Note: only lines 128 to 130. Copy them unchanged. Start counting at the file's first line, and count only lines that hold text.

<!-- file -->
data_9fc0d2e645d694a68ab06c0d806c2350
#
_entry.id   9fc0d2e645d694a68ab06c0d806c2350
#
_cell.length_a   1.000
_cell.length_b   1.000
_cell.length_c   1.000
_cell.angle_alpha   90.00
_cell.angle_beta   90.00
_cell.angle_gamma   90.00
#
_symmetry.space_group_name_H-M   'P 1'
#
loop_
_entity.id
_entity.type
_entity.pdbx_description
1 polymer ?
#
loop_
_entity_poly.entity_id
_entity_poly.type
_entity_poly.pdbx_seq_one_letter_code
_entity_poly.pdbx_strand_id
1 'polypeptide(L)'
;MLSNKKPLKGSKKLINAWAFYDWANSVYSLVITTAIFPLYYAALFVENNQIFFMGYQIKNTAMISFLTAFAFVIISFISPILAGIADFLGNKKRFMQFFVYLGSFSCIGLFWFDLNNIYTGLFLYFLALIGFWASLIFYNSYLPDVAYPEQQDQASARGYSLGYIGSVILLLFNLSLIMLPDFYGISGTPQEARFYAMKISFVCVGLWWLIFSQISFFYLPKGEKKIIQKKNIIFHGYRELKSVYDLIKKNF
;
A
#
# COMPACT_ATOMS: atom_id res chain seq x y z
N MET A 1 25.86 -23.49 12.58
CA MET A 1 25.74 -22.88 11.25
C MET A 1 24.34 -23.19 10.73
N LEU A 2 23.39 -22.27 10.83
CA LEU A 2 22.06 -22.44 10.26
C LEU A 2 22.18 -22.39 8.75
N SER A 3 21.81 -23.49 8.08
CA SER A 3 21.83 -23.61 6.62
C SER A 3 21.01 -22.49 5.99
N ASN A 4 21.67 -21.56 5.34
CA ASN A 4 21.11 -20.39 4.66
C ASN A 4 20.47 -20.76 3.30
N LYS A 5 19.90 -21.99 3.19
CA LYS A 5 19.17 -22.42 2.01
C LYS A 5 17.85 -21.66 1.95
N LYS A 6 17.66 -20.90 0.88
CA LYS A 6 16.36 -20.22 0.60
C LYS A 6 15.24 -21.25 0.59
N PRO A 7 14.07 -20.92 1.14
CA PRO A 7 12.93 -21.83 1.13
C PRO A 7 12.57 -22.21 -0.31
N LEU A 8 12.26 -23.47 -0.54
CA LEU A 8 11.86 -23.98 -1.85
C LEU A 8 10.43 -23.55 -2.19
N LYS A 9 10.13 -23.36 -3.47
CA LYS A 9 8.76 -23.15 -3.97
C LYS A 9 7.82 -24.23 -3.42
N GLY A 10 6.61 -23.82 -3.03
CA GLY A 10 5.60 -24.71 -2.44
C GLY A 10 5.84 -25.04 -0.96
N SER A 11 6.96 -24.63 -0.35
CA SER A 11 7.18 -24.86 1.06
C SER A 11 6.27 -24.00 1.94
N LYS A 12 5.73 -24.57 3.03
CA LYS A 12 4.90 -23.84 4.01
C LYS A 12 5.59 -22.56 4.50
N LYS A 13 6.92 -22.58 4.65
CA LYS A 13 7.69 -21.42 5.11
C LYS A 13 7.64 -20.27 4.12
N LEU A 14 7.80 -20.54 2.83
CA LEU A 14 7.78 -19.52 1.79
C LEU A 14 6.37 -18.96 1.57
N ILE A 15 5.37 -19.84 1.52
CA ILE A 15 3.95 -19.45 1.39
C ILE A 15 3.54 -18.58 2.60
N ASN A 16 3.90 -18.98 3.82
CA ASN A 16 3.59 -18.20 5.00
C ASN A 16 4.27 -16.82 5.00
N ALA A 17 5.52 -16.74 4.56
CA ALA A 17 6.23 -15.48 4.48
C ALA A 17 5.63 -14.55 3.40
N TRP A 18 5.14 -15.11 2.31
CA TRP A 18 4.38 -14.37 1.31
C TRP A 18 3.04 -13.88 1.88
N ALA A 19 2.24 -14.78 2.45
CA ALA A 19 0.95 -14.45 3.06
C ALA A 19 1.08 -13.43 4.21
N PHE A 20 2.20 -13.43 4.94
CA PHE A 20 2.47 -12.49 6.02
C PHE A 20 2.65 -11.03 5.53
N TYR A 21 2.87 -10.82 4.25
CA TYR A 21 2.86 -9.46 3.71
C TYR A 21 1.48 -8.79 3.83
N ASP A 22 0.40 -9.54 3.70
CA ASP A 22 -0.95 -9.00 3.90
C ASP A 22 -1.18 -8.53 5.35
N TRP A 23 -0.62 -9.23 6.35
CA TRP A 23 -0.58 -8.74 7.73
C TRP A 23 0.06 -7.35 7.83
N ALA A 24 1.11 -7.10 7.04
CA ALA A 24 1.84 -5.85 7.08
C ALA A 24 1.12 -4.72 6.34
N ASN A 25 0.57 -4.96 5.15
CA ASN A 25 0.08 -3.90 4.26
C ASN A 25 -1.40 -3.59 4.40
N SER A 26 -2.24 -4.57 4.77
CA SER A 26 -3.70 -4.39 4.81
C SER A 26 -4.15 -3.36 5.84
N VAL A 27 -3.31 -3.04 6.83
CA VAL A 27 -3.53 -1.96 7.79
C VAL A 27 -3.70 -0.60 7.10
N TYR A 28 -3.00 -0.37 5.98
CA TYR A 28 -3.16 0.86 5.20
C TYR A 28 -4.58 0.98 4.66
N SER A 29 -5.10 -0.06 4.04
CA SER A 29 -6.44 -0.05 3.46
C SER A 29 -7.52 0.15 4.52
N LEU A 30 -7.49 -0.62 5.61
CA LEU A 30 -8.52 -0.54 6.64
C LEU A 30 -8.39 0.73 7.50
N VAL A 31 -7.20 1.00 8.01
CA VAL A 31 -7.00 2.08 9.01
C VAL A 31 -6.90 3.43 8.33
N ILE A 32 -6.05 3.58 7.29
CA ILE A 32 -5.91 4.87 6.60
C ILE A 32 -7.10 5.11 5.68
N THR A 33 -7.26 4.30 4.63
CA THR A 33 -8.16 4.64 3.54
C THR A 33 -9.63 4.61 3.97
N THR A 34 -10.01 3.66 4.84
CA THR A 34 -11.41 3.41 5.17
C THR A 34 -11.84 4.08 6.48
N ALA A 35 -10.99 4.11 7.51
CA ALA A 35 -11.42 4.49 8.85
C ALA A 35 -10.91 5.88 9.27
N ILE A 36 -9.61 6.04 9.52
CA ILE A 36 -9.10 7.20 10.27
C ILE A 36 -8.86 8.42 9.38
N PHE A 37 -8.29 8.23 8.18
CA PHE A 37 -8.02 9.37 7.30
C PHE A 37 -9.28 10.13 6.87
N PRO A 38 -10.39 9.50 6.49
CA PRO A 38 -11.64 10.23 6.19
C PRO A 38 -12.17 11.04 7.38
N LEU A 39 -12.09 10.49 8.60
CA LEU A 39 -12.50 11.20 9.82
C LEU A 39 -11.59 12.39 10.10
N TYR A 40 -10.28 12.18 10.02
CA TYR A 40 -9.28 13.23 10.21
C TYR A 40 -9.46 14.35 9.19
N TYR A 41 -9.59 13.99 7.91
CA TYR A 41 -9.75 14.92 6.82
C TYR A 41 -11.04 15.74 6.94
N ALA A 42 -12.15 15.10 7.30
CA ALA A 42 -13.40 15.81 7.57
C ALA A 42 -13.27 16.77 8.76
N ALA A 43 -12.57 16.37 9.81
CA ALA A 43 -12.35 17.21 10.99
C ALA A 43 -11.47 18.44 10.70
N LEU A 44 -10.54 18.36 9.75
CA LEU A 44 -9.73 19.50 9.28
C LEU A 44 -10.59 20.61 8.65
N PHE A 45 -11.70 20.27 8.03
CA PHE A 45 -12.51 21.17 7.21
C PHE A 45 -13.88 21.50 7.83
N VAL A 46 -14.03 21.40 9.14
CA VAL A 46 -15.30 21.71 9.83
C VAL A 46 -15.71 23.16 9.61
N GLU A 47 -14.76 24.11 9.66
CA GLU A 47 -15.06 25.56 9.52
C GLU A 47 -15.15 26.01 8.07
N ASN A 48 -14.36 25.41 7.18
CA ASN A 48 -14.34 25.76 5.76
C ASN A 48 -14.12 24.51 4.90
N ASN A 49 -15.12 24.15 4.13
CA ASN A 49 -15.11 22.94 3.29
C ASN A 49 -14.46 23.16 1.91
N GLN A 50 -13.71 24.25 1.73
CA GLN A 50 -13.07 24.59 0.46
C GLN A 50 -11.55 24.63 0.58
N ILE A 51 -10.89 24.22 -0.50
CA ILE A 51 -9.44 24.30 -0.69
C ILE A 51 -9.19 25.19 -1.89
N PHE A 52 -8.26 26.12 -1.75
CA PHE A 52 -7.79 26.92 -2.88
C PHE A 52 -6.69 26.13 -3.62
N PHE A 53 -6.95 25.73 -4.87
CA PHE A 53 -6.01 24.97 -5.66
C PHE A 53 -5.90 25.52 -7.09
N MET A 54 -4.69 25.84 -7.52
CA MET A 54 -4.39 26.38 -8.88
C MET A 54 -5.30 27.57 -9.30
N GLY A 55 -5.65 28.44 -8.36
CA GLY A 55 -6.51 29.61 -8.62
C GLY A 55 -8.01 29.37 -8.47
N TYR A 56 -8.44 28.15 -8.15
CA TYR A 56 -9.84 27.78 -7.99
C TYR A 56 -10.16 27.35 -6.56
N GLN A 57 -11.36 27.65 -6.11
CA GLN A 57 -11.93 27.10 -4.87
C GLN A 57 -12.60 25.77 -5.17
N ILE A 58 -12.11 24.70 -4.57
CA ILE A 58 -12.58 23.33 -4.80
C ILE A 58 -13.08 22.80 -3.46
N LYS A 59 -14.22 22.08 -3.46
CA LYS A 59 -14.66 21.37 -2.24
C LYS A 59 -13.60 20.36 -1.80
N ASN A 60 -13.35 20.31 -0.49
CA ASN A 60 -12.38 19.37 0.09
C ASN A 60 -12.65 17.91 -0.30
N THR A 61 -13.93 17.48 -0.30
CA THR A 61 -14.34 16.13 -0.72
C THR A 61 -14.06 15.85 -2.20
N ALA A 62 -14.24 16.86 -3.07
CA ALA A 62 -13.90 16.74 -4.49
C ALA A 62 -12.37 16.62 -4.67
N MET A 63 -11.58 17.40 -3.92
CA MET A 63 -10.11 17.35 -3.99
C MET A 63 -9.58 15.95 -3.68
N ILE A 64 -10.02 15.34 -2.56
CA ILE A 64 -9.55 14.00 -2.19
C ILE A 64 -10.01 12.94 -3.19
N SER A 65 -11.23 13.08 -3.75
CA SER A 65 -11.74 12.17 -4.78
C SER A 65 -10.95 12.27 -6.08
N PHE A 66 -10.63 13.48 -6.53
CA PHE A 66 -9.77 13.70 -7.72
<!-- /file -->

CA THR A 33 -8.16 4.64 3.54
C THR A 33 -9.63 4.61 3.97
N THR A 34 -10.01 3.66 4.84